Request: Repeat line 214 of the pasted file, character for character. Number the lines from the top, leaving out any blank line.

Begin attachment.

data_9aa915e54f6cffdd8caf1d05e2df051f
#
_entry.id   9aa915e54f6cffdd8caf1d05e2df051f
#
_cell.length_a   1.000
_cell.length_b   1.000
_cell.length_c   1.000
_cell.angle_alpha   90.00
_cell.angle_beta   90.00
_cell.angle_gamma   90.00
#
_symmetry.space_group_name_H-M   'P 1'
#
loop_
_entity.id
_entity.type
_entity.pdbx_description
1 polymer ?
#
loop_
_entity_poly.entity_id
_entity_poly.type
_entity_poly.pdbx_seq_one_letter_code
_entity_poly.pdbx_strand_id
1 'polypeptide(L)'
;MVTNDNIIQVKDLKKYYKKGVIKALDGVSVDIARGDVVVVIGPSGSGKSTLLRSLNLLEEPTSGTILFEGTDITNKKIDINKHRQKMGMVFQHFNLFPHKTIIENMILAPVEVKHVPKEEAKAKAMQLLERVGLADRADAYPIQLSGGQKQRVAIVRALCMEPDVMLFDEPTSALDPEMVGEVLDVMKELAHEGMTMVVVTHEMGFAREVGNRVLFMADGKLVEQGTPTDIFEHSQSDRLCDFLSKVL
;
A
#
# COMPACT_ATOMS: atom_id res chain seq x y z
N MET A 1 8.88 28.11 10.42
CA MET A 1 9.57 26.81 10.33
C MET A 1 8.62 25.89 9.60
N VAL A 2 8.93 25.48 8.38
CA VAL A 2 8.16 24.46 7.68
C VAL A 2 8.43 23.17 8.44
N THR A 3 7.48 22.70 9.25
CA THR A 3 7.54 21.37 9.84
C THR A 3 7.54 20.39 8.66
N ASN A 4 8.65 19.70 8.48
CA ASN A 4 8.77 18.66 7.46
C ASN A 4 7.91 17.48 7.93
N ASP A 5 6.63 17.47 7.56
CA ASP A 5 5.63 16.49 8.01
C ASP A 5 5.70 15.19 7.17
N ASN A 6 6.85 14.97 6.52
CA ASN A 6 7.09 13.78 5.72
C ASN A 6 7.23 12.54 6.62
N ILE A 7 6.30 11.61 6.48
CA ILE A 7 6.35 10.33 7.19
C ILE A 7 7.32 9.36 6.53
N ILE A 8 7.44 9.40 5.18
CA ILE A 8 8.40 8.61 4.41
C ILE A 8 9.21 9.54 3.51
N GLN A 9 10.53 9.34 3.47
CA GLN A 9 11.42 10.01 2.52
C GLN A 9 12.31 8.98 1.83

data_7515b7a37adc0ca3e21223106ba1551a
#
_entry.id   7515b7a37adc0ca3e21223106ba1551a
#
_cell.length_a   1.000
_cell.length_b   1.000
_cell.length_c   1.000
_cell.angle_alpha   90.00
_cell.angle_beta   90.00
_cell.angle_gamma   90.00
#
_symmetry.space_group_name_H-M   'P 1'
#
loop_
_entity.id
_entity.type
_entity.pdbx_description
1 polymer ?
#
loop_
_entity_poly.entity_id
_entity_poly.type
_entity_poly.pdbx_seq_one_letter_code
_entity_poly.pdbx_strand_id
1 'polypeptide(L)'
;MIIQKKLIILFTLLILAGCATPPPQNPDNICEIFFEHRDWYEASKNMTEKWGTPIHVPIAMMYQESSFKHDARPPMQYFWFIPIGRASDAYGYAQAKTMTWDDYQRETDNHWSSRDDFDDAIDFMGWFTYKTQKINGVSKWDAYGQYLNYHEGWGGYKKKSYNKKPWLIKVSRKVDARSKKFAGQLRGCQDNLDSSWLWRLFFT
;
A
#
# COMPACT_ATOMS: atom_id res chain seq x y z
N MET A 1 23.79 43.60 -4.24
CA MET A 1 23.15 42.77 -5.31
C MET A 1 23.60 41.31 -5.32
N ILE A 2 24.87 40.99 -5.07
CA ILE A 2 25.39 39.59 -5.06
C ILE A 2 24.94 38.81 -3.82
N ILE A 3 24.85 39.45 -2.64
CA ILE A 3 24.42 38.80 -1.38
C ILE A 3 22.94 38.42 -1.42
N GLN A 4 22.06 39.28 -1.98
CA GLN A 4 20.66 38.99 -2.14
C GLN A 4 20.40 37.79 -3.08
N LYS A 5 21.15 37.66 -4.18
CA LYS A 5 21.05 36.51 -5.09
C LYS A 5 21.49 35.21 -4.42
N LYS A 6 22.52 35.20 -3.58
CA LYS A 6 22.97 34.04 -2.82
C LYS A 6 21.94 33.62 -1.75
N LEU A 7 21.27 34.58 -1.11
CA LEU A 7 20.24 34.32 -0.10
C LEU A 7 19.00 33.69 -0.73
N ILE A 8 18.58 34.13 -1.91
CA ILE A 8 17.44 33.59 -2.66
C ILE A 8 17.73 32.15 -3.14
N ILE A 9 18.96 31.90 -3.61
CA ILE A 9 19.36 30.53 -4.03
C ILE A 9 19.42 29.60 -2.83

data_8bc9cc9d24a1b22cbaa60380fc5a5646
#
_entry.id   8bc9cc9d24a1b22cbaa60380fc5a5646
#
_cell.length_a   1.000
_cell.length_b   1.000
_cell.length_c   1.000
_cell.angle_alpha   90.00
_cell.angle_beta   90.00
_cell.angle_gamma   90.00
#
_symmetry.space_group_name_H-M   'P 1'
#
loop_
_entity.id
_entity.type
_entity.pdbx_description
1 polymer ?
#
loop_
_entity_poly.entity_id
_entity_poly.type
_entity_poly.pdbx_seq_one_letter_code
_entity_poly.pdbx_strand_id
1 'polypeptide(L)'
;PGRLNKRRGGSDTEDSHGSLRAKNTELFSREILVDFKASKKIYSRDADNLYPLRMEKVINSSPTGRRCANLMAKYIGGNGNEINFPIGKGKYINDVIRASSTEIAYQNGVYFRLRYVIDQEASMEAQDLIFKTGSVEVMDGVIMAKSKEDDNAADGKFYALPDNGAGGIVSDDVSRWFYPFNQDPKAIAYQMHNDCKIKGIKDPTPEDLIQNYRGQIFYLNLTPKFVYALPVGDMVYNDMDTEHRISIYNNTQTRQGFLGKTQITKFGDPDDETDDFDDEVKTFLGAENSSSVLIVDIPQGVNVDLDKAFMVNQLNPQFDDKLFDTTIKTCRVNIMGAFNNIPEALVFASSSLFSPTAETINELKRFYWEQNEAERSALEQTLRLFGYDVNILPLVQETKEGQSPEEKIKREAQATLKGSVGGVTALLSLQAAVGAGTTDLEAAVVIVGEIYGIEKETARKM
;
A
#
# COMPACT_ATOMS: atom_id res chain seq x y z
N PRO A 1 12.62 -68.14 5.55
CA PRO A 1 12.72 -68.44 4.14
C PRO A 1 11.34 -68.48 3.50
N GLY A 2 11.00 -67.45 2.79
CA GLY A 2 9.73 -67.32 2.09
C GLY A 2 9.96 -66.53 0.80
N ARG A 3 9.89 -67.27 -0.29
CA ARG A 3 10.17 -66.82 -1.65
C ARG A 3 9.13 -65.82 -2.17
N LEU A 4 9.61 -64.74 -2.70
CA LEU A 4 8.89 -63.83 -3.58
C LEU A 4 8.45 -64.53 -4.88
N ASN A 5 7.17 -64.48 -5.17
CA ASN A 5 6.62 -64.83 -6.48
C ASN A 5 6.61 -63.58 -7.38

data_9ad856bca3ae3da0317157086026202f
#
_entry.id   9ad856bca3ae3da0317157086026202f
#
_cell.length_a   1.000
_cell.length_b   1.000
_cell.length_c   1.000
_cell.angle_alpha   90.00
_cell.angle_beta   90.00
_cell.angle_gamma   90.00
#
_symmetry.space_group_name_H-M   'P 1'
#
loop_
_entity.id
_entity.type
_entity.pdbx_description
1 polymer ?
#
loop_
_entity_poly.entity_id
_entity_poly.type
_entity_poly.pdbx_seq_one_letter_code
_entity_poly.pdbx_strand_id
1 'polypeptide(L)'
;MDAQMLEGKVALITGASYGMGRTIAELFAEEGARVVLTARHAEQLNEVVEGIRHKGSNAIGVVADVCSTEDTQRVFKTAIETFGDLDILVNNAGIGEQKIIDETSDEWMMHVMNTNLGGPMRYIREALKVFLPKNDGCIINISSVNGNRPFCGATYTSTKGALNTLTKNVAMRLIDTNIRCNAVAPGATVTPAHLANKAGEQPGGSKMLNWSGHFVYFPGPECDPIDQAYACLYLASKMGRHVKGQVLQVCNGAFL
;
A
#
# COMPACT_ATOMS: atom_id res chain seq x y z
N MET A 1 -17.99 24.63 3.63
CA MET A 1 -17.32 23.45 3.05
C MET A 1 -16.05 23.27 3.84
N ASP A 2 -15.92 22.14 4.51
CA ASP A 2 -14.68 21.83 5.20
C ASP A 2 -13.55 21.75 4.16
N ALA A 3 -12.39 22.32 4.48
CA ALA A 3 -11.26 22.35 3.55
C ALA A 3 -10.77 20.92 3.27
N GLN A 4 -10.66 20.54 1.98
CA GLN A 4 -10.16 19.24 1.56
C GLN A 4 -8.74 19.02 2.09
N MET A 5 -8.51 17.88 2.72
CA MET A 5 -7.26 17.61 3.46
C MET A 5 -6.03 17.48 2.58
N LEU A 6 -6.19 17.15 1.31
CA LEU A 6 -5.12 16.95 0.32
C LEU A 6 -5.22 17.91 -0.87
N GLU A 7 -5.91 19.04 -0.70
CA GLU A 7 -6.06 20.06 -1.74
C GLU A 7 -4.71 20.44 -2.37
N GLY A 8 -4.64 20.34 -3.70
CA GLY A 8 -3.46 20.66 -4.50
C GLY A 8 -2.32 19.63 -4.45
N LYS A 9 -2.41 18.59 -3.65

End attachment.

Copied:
N LYS A 9 -2.41 18.59 -3.65